I have only been to one of these restaurants to date: Gökyüzü. It is a large restaurant, modern in design, with good service and lovely food in generous portions. It is opposite a big supermarket called Yasar Halim, which was established in 1981. The window of its bakery section has the word ‘patisserie’ written in French, Greek, and Turkish. Apart from several Turkish restaurants, all of which attract large numbers of diners, there is: a Turkish bakery specialising in gözleme (savoury flatbreads filled with, for example, spinach, egg, or cheese); Turkish jewellery shops; a Polish grocery; a Polish restaurant; a Hungarian supermarket (‘Paprika Store’); and, even, a branch of the UK chain ‘Iceland’.
The Overground line, which runs between Gospel Oak and Barking, traverses Green Lanes over a metal bridge on which the words ‘Harringay Green Lanes’ are written in large orange capital letters. Just south of this, on the corner of Williamson Road and Green Lanes, there is a notice about the history of the Harringay Arena. The Arena, an indoor stadium which could seat 10,000 people, was built in by the Canadian-born Brigadier-General AC Critchley (1890-1963) in 1936. Originally designed for that popular Canadian sport ice-hockey, the Arena was also used for boxing, horse-shows, basket-ball (during the Olympic Games of 1948), and Billy Grahame’s preaching rallies. It was built besides an outdoor stadium for grey-hound and motor-cycling racing, which Critchley had built in 1927. The Arena, designed by the modernist architect Oscar Faber (1886-1956), a structural engineer – a pioneer of the use of reinforced concrete in the UK, closed in 1978, and its open-air neighbour closed in 1987. Where these two landmark buildings once stood, a large, mundane branch of Sainsburys stands instead.
The Beaconsfield hotel/pub is across the Green Lanes facing the notice about the Arena. This Victorian building with tall brick chimneys dates from before 1894. The pub was possibly designed by JC Hill, who designed The Salisbury (see above).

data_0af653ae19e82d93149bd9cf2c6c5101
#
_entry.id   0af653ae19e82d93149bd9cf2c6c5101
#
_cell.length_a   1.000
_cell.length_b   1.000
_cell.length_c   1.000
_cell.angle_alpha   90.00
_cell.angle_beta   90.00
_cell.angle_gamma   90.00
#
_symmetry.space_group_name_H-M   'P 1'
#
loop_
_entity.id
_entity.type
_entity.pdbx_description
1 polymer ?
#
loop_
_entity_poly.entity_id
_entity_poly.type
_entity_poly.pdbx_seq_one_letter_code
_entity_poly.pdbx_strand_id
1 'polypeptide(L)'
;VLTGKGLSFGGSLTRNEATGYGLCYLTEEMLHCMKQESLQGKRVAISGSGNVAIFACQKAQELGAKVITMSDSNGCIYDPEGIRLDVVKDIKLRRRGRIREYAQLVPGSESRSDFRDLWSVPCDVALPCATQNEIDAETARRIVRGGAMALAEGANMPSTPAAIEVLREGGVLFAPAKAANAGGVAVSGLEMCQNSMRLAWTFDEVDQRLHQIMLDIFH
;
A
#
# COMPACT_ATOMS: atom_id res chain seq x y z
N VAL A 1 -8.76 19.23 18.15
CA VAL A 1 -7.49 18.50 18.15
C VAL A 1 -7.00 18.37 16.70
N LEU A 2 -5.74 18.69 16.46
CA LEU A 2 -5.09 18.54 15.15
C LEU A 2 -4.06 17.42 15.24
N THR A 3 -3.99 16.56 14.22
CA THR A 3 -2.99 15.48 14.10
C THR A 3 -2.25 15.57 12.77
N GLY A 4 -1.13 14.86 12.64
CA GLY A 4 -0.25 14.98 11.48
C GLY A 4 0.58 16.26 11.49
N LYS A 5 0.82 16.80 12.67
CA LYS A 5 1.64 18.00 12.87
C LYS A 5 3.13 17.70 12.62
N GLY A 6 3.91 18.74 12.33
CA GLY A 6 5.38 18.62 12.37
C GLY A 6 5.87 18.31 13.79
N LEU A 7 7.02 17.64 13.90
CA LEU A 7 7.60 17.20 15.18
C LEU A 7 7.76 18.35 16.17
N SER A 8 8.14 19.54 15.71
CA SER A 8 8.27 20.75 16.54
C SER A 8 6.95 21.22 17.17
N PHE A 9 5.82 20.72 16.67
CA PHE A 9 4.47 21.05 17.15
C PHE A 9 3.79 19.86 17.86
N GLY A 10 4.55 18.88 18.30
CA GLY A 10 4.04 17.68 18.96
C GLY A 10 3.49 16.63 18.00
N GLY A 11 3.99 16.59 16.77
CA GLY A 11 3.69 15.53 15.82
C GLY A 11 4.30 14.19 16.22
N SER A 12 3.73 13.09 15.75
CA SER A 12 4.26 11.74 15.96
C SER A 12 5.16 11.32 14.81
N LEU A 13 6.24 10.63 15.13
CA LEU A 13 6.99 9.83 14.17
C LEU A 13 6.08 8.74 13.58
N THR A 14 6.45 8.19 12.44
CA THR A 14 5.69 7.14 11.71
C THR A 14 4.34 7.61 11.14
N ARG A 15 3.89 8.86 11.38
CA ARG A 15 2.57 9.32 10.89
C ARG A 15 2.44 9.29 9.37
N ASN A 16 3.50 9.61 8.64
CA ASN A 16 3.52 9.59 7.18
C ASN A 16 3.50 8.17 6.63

Just south of this, the New River flows out of Finsbury Park and eastwards under Green Lanes. It is here that I left the ‘post-Ottoman trail’, and joined the footpath that runs beside this waterway, which despite its name is not a river but a canal. Elsewhere, I have described the New River’s lovely course through Canonbury. The walk that begins at Green Lanes is at first less charming than that through Canonbury, but gradually begins to rival it.
The New River was opened in 1613 to conduct drinking water to the New River Head in London’s Clerkenwell from springs in Hertfordshire and, also, from the River Lea. Before it was built, Londoners had to rely on oft contaminated local wells and streams, as well as The Thames, for its water supply. Now, there is a properly sign-posted footpath (see: http://shelford.org/walks/newriver.pdf) that runs along most of The New River’s 28-mile length. At first, the path I followed ran roughly parallel to Eade Road. Bounded on both sides by unattractive landscape, the canal winds its way along a strip of grassland punctuated by occasional trees and bushes. The canal is raised above the land to its north, and from it there is a fine view over the semi-industrial landscape of Harringay and beyond.
Shortly before reaching the bridge carrying Seven Sisters Road over it, the canal passes the brightly decorated New River Studios, which is housed in a former industrial building, a converted furniture warehouse (see: http://newriverstudios.com/). The Studios’ mission is to provide a centre for the promotion of arts and other creative pursuits. It is run on a ‘not-for-profit-basis’. Just beyond the studios, the canal passes under a graffiti-covered, unattractively designed brick and concrete bridge over which the busy Seven Sisters Road crosses.
On the west side of the bridge, I spotted a small brick-built structure that looked like a military bunker. Across the canal from this, there is a brick and stone neo-gothic church on Amhurst Park. This is now ‘The Sanctuary’, a church run (since 2003) by Resurrection Manifestations, which is an affiliated member of Resurrection Power and Living Bread Ministries International. On Sundays, one of its services is in a local Ghanaian language (see: http://www.resman.org/history/).
The canal makes a U-turn just east of the church, and begins flowing in a south-west direction. While it is turning, it flows under a brick footbridge with metal railings at the eastern end of Newnton Close. Next, the visitor must make a choice. Whether to continue along the path beside the canal or to make a small diversion to enter the Woodberry Wetlands.